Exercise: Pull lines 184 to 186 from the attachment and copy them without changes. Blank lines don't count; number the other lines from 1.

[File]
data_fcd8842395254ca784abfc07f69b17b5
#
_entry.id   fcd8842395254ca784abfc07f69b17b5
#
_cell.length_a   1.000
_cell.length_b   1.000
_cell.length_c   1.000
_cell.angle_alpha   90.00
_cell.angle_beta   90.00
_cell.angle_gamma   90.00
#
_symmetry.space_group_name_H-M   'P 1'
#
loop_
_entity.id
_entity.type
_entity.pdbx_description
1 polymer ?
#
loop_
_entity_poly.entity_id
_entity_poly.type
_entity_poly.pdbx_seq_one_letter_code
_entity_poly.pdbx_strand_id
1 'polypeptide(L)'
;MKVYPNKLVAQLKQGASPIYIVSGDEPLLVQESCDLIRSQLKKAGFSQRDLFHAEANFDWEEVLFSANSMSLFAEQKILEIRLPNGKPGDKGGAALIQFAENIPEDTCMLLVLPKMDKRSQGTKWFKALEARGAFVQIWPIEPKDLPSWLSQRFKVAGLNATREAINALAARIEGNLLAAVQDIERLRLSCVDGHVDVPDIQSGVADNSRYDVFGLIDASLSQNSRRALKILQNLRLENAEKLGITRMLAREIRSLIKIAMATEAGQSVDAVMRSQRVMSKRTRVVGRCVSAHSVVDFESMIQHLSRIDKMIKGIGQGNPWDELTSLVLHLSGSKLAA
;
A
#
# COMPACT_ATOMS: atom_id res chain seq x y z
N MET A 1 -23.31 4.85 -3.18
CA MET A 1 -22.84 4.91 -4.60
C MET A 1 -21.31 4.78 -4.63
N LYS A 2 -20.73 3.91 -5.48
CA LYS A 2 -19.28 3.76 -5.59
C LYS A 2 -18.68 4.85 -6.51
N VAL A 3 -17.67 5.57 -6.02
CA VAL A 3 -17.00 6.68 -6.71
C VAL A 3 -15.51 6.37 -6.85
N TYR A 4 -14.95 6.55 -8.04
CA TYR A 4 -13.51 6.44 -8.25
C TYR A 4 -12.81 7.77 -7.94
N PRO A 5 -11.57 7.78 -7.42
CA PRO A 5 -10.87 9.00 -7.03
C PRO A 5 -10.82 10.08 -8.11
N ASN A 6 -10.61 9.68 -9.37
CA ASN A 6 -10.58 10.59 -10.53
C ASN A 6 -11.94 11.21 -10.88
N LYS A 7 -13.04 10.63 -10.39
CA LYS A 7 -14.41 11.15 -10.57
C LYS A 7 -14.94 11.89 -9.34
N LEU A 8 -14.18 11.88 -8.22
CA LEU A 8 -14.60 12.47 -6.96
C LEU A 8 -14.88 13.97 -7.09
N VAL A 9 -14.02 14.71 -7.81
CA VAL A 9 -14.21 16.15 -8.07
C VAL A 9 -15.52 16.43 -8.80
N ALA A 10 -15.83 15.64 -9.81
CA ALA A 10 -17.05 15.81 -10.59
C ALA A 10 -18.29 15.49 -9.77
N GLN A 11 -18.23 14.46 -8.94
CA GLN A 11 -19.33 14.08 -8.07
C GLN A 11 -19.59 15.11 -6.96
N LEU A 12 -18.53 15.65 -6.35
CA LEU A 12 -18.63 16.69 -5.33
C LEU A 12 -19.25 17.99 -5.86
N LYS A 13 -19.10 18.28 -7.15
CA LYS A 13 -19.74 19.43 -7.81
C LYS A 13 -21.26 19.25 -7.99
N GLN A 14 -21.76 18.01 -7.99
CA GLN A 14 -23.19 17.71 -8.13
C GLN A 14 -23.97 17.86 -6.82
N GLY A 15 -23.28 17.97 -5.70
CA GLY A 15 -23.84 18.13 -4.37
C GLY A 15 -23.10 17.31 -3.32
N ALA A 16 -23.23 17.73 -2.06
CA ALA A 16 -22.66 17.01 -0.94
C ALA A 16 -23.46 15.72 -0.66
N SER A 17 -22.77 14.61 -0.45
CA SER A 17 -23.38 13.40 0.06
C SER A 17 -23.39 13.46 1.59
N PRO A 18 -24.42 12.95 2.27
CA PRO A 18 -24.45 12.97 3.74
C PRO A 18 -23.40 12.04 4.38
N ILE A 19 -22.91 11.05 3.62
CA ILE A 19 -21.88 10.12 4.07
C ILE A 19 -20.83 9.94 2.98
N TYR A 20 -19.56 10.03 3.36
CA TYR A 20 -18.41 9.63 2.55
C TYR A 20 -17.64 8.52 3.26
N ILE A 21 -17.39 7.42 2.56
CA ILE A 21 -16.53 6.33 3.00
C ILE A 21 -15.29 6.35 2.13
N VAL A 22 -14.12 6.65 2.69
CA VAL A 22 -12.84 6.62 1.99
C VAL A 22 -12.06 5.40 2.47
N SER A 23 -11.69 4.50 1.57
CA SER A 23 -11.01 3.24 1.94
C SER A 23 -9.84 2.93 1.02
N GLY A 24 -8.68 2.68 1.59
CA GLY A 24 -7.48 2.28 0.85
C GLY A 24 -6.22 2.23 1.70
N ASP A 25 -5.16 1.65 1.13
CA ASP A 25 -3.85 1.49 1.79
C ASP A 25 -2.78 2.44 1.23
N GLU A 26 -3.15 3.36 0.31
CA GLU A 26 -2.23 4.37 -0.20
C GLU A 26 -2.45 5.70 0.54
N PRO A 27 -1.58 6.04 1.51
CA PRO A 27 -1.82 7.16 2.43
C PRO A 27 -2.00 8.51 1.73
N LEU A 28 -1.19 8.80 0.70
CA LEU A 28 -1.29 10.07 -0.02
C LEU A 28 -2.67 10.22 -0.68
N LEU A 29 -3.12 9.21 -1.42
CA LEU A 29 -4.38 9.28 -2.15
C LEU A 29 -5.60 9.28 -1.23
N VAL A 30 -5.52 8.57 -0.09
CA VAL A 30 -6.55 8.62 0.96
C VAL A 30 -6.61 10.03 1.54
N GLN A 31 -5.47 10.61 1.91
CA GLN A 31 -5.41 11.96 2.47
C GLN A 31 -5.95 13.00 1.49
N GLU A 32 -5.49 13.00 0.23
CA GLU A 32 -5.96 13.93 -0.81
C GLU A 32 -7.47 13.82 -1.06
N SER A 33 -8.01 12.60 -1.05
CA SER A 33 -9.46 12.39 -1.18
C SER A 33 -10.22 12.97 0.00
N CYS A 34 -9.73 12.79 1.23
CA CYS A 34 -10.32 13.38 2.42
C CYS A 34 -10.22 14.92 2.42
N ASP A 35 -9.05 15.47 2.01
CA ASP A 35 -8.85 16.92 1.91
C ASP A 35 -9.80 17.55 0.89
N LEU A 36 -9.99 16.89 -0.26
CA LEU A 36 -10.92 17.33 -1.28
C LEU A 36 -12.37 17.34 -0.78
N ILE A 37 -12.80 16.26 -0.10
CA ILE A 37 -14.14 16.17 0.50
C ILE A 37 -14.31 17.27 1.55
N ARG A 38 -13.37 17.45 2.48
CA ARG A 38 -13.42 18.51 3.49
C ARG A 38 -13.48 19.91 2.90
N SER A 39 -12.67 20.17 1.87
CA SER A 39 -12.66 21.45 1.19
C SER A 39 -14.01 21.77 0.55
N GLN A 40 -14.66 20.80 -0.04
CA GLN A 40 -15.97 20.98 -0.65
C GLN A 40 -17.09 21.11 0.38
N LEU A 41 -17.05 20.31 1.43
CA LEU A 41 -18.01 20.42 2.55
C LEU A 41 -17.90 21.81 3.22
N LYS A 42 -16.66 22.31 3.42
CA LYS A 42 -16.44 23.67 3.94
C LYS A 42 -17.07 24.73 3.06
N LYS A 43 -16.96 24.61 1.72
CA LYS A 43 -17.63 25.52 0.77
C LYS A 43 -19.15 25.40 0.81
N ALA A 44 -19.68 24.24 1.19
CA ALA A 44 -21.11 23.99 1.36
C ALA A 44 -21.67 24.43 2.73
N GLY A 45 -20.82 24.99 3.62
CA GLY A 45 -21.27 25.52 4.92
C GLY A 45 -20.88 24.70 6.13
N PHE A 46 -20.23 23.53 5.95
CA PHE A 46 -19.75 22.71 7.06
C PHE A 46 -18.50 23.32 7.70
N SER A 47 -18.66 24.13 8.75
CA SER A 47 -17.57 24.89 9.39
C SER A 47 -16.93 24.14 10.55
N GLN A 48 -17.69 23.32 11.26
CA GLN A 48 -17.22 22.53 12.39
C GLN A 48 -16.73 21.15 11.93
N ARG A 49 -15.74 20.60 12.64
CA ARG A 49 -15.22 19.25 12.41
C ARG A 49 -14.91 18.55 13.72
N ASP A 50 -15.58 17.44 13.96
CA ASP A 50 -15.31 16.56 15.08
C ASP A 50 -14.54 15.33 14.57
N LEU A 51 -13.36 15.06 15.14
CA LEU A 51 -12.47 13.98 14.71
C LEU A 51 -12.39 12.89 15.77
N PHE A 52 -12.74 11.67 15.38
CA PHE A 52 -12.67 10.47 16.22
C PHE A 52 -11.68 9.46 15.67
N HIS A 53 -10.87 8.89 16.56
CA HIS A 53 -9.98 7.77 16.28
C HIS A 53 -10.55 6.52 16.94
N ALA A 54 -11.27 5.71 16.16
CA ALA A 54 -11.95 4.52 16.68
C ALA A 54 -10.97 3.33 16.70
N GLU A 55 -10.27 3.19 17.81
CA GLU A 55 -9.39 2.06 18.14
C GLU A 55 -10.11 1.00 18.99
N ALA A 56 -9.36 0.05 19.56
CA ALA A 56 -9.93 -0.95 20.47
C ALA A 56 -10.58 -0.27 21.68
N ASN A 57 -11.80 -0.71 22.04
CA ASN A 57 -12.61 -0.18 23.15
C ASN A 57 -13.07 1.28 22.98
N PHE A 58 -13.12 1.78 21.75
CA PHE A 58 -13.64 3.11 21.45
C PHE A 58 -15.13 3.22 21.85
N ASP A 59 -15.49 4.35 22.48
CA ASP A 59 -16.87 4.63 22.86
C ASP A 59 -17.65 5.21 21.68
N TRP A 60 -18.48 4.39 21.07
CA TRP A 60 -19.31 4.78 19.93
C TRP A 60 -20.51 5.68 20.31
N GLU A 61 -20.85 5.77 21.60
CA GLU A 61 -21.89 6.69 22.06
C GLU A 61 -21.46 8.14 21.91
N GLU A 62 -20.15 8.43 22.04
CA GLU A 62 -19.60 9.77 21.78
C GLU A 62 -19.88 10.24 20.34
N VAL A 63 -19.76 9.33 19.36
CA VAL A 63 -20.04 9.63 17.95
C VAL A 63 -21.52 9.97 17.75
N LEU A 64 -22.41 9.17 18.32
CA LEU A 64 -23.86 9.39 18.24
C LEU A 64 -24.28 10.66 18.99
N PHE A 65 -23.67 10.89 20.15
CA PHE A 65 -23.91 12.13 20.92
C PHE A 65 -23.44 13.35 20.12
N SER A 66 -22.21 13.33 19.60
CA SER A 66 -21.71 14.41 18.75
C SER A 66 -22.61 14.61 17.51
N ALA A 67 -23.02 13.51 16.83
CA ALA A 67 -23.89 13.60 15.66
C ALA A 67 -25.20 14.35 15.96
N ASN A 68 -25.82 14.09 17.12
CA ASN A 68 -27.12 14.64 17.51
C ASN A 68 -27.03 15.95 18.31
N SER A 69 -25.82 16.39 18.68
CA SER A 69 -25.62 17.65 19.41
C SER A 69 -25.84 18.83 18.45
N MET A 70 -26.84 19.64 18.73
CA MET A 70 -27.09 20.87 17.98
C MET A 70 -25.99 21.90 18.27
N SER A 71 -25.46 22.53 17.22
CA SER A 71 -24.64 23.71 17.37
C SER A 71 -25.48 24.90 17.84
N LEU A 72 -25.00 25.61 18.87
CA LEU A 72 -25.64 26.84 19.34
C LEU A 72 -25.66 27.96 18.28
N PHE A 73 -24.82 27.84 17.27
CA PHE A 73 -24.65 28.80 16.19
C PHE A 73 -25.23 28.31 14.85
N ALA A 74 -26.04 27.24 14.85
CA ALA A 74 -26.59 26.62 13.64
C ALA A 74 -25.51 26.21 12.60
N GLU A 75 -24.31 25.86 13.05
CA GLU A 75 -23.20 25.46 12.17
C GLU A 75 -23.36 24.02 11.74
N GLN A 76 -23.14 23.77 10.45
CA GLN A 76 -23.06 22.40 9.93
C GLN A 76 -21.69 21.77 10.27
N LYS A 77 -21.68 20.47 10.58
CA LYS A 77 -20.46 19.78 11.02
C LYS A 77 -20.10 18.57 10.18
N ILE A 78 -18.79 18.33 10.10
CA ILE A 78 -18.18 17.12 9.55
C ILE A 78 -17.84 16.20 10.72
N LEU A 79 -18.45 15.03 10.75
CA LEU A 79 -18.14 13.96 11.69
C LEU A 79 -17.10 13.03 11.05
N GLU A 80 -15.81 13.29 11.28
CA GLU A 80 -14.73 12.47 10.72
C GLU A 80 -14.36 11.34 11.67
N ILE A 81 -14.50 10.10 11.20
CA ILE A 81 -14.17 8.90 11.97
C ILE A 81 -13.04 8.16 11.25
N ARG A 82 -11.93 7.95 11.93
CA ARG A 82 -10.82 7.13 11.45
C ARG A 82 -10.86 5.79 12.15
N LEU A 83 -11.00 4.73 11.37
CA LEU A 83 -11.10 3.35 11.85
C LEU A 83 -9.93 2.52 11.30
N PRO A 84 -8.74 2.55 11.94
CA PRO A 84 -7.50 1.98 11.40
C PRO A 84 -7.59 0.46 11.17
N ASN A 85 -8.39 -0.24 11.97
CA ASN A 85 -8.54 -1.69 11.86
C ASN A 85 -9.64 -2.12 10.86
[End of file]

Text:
N PHE A 52 -12.74 11.67 15.38
CA PHE A 52 -12.67 10.47 16.22
C PHE A 52 -11.68 9.46 15.67